Priced Out By Taxes? How To Slash Your Bills And Save Your Home

Blog July 24, 2014 By Admin

Between unfair tax breaks and bills, and Google lawyers taking over real estate markets, some workers and families are being pushed out of their homes, and cities. How can homeowners defend themselves, and what can socially responsible landlords do to maintain affordable housing, without sacrificing returns?


A new bill extending tax breaks for charitable contributions, and potentially even extending the deadlines to obtain breaks by 3 and a half months is working its way through the system. This is great, but what about reducing the burden for regular folks so they don’t have to end up in a situation where they need charity and government housing?


Of course property taxes just seem to keep going up instead. Many could lose many more tax deductions if shoved out of homeownership. There goes the mortgage interest deduction, and many other possible tax breaks. That’s a double or triple hit to the wallet for those ejected into the rental pool. Though if some have their way the MID might go away anyway making owning a home even more expensive.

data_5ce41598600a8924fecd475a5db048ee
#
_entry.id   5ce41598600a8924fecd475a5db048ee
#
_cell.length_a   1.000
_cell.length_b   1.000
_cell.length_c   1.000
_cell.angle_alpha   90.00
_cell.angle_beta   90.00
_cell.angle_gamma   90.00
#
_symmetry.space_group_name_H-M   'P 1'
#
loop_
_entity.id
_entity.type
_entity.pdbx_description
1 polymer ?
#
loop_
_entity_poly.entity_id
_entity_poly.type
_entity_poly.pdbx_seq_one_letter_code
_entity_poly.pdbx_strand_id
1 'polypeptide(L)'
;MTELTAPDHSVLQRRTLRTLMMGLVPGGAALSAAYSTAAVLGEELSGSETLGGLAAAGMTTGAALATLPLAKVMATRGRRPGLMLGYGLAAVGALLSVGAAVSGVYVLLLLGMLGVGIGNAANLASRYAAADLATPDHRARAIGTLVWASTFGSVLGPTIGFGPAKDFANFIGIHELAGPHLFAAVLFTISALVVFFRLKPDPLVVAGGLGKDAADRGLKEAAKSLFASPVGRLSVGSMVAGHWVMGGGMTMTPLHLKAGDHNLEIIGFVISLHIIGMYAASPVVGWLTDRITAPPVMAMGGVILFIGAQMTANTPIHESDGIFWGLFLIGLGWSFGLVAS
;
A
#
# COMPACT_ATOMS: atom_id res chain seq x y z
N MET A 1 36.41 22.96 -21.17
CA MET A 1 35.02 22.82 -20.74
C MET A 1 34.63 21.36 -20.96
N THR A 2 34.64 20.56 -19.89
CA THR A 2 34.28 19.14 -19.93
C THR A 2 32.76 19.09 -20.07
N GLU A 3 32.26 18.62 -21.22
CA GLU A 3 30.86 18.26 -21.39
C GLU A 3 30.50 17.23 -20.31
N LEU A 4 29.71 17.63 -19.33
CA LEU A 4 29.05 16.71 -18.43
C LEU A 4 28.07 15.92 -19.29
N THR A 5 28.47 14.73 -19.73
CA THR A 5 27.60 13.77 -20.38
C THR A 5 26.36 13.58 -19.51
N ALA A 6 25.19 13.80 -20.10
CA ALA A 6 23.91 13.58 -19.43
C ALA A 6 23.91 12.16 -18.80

Then according to the media, we have Google lawyers moving into the real estate market and evicting tenants in rent controlled buildings. Comments on a New York Post article suggesting there is no constitutional right to live in luxury markets like NY, show many are only happy to push out lower income earners.


The result for many struggling with already high property taxes could be having to travel an extra hour for work, at greater cost, while paying more for a smaller place to live. This is happening right now.


This could all be avoidable for a large percentage of Long Island homeowners, if they would simply connect and take advantage of the help of local property tax adjusters, and get their property tax bills corrected.


Landlords could also make just as much money, but offer more affordable housing by lowering rent in tandem with the amount of reduced taxes they can realize by filing a tax grievance.